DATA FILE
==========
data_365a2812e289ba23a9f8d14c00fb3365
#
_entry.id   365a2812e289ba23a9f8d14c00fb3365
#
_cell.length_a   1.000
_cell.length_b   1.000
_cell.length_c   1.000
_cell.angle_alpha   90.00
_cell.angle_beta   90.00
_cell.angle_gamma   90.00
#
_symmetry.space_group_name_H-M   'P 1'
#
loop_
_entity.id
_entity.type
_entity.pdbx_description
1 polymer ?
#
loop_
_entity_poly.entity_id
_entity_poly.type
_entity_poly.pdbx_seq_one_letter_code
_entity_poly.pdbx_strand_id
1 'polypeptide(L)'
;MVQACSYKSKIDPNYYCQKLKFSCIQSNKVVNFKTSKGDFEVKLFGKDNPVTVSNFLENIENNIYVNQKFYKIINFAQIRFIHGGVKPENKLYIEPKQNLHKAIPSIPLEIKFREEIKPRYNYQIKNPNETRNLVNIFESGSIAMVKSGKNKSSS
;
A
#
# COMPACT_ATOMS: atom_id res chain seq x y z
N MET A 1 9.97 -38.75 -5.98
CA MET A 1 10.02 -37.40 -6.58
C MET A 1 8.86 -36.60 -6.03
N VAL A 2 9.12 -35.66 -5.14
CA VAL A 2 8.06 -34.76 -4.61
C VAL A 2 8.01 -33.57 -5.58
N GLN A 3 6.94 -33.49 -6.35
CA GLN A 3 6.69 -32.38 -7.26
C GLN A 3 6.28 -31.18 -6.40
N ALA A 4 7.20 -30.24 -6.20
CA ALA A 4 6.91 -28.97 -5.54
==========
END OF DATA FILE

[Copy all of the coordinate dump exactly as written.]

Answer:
data_365a2812e289ba23a9f8d14c00fb3365
#
_entry.id   365a2812e289ba23a9f8d14c00fb3365
#
_cell.length_a   1.000
_cell.length_b   1.000
_cell.length_c   1.000
_cell.angle_alpha   90.00
_cell.angle_beta   90.00
_cell.angle_gamma   90.00
#
_symmetry.space_group_name_H-M   'P 1'
#
loop_
_entity.id
_entity.type
_entity.pdbx_description
1 polymer ?
#
loop_
_entity_poly.entity_id
_entity_poly.type
_entity_poly.pdbx_seq_one_letter_code
_entity_poly.pdbx_strand_id
1 'polypeptide(L)'
;MVQACSYKSKIDPNYYCQKLKFSCIQSNKVVNFKTSKGDFEVKLFGKDNPVTVSNFLENIENNIYVNQKFYKIINFAQIRFIHGGVKPENKLYIEPKQNLHKAIPSIPLEIKFREEIKPRYNYQIKNPNETRNLVNIFESGSIAMVKSGKNKSSS
;
A
#
# COMPACT_ATOMS: atom_id res chain seq x y z
N MET A 1 9.97 -38.75 -5.98
CA MET A 1 10.02 -37.40 -6.58
C MET A 1 8.86 -36.60 -6.03
N VAL A 2 9.12 -35.66 -5.14
CA VAL A 2 8.06 -34.76 -4.61
C VAL A 2 8.01 -33.57 -5.58
N GLN A 3 6.94 -33.49 -6.35
CA GLN A 3 6.69 -32.38 -7.26
C GLN A 3 6.28 -31.18 -6.40
N ALA A 4 7.20 -30.24 -6.20
CA ALA A 4 6.91 -28.97 -5.54